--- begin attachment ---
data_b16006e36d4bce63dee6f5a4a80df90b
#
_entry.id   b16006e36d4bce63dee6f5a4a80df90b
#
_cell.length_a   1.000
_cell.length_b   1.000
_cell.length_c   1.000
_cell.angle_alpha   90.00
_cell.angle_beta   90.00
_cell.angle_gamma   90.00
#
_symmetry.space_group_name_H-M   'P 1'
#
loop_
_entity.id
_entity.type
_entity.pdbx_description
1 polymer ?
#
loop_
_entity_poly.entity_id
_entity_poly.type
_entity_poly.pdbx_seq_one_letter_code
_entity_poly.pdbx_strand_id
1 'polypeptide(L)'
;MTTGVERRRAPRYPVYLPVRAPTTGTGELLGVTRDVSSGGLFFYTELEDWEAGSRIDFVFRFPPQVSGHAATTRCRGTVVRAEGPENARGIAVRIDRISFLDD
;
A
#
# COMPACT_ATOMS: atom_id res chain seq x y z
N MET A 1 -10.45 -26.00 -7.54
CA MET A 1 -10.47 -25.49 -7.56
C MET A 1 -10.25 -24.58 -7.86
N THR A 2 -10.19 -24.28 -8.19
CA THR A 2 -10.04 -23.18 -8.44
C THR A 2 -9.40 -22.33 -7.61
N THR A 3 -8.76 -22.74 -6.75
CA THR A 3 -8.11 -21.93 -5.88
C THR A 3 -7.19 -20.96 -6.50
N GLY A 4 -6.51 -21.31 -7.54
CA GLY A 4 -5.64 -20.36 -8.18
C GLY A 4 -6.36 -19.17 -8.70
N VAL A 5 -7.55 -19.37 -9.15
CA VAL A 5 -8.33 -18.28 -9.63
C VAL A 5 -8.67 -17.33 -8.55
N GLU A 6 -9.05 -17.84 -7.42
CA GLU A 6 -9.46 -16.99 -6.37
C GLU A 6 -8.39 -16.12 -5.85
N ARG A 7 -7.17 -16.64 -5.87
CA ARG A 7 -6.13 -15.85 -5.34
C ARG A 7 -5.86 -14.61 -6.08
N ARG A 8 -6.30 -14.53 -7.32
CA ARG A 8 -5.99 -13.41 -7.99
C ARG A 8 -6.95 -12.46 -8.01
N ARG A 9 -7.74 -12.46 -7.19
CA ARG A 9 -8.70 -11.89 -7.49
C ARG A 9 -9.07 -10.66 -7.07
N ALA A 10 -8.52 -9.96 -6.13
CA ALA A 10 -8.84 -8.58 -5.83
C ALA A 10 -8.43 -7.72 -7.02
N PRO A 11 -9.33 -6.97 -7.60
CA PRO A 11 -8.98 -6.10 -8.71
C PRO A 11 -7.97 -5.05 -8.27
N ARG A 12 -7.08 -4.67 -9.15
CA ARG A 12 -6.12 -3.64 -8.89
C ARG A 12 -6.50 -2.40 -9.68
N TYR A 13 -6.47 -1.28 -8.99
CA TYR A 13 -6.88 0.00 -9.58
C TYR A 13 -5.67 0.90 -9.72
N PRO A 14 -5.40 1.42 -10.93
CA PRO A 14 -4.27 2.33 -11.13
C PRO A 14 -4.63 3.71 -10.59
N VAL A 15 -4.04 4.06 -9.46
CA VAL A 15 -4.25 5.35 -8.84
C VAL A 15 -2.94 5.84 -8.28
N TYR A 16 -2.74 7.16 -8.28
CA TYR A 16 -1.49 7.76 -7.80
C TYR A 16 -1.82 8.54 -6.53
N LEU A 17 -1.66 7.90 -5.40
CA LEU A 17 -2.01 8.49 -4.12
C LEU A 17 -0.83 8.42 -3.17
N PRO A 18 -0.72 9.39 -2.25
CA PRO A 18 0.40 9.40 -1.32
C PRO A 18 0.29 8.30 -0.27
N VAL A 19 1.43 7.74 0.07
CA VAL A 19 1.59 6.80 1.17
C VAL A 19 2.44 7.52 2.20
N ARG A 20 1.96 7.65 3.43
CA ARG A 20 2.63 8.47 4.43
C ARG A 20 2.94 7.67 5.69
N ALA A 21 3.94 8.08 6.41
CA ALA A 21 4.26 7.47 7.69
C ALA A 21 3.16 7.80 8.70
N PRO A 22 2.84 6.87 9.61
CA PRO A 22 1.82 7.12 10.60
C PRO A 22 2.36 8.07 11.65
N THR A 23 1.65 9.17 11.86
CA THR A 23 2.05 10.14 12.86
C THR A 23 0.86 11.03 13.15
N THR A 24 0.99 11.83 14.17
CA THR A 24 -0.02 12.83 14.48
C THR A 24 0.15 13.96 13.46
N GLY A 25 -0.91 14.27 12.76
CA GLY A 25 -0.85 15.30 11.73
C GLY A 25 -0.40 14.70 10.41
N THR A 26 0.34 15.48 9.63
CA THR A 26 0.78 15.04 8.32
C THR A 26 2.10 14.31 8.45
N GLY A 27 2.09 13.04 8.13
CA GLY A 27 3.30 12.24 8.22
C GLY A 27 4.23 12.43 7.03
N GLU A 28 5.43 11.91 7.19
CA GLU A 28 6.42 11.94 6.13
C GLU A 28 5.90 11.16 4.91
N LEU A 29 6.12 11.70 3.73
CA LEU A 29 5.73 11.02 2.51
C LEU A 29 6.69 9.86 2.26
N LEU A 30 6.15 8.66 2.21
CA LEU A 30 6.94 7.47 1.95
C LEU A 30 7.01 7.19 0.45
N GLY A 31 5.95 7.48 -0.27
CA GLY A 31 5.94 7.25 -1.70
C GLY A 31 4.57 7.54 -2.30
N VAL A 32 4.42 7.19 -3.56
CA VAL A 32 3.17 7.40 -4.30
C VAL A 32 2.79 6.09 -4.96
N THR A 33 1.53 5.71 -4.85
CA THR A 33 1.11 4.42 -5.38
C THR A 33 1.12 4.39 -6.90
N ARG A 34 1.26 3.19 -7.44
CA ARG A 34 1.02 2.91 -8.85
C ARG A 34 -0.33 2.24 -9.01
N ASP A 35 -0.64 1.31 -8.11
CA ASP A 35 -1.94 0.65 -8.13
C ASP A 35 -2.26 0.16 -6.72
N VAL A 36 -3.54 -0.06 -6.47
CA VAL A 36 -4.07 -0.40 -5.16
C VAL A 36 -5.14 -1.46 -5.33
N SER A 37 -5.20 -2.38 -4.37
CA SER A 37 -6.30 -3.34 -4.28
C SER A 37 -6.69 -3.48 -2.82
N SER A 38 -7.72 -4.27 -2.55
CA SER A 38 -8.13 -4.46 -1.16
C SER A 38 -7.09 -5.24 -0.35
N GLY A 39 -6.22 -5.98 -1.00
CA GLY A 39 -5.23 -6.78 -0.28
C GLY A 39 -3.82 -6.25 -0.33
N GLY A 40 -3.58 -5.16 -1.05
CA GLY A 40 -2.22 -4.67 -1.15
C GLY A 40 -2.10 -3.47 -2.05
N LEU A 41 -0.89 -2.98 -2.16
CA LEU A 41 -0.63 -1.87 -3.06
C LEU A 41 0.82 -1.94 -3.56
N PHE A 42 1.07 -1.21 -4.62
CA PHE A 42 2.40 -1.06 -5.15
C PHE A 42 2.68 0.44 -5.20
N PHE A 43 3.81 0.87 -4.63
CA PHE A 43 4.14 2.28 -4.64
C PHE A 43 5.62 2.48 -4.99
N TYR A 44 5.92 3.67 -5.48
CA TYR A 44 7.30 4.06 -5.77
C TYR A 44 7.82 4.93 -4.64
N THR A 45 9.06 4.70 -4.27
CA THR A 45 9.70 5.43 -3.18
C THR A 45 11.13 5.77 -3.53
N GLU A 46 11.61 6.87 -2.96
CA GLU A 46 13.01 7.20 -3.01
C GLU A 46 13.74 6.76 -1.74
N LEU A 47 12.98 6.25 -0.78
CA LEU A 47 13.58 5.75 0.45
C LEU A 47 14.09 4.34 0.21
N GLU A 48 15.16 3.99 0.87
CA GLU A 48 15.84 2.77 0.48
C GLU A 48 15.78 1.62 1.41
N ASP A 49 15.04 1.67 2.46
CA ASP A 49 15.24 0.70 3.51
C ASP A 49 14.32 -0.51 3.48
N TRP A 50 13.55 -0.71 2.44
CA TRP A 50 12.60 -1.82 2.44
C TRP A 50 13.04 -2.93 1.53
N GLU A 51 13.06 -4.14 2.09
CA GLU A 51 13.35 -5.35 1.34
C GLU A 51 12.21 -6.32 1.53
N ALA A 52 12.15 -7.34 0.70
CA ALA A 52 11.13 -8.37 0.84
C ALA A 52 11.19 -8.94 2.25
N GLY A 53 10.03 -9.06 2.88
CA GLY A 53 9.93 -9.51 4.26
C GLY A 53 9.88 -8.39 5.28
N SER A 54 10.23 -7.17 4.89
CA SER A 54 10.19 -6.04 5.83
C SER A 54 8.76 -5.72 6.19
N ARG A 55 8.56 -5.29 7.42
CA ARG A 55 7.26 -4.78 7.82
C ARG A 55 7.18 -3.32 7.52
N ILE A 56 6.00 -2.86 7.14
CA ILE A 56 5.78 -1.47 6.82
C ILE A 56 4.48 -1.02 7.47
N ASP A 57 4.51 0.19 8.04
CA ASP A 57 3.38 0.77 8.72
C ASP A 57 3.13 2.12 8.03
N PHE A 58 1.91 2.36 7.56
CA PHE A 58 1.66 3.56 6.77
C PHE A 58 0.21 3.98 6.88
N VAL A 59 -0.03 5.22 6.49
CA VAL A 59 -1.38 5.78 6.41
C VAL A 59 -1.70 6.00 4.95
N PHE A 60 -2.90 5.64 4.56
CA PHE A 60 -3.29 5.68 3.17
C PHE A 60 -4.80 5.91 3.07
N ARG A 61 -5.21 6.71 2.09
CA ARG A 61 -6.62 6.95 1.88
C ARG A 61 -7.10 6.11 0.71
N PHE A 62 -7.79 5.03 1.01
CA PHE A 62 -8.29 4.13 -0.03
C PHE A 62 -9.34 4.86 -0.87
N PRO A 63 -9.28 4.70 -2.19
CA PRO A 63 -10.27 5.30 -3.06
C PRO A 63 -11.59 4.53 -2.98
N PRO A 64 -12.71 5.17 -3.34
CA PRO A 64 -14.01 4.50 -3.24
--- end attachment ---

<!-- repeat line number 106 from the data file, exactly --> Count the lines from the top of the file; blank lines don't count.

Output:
N THR A 26 0.34 15.48 9.63